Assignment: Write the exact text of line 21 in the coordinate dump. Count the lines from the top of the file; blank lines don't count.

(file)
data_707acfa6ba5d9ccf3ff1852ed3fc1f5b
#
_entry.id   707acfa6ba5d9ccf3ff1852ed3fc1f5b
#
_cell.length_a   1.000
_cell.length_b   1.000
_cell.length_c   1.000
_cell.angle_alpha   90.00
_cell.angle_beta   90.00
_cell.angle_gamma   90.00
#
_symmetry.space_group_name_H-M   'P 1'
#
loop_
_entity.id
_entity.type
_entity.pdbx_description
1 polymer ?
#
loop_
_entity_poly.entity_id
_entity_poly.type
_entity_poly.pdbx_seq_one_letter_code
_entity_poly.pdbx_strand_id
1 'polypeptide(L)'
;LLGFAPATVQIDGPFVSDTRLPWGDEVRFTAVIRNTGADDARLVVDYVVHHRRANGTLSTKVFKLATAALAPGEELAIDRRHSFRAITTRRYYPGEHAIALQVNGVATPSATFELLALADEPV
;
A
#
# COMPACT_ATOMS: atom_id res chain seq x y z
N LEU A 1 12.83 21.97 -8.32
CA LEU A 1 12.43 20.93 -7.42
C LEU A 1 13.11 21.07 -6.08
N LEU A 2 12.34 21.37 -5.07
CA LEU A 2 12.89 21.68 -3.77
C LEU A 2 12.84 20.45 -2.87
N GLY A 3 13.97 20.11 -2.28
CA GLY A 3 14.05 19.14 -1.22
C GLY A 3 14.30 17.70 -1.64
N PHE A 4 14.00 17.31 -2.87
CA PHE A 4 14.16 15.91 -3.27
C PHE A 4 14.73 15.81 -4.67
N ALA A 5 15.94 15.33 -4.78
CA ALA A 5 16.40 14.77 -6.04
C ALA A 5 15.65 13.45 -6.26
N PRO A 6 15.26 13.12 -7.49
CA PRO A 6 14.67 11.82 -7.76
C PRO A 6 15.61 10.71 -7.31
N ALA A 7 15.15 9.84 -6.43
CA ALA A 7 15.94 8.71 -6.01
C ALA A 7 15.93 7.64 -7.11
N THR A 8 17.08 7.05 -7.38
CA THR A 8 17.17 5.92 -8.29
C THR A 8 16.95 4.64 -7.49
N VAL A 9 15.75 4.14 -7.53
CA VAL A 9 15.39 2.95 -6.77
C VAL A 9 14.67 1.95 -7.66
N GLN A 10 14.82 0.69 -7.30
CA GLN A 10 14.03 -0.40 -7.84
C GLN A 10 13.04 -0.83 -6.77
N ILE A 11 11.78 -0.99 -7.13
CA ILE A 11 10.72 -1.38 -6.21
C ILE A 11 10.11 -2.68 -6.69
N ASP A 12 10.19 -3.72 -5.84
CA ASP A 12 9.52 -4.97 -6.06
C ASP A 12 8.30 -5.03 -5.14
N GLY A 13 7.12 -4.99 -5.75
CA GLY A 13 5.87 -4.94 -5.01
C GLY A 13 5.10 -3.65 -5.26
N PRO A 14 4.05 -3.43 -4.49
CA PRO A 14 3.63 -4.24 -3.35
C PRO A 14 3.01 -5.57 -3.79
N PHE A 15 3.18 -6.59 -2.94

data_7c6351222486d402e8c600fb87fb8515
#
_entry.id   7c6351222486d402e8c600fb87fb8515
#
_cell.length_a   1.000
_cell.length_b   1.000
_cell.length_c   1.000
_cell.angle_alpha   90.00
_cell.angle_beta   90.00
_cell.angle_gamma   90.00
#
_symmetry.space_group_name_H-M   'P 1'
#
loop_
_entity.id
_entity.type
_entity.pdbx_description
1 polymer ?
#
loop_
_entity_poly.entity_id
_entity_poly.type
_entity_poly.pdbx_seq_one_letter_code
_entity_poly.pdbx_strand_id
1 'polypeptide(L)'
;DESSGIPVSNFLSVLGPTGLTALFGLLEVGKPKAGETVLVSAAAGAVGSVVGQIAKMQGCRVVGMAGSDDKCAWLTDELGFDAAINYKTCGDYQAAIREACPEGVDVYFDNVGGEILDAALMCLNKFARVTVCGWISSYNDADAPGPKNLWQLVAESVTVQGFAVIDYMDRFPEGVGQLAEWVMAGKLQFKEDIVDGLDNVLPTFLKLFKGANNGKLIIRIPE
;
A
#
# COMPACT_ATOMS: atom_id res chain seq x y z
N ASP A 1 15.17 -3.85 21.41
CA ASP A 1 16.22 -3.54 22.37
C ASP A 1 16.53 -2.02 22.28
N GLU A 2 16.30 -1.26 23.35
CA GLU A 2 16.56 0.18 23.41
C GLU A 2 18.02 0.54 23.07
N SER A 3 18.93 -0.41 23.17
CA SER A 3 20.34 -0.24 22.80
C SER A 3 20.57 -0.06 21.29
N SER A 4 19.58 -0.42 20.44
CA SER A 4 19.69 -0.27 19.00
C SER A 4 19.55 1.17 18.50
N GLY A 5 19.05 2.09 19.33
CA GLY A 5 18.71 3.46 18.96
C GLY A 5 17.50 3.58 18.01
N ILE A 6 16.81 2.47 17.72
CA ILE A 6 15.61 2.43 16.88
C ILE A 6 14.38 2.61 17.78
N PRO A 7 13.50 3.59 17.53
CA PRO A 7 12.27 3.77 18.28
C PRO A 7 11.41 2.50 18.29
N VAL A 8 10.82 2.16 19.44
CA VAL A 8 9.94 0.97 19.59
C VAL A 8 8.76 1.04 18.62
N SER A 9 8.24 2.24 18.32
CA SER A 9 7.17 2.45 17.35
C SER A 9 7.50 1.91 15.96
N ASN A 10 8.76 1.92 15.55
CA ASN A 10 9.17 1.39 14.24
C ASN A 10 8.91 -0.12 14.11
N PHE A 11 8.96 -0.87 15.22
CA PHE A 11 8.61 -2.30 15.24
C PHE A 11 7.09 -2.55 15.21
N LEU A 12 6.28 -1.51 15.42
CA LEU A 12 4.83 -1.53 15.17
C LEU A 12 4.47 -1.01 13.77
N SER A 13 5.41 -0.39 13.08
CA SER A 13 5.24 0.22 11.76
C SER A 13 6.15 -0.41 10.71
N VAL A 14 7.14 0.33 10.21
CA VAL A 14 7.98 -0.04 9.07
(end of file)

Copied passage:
_entity_poly.entity_id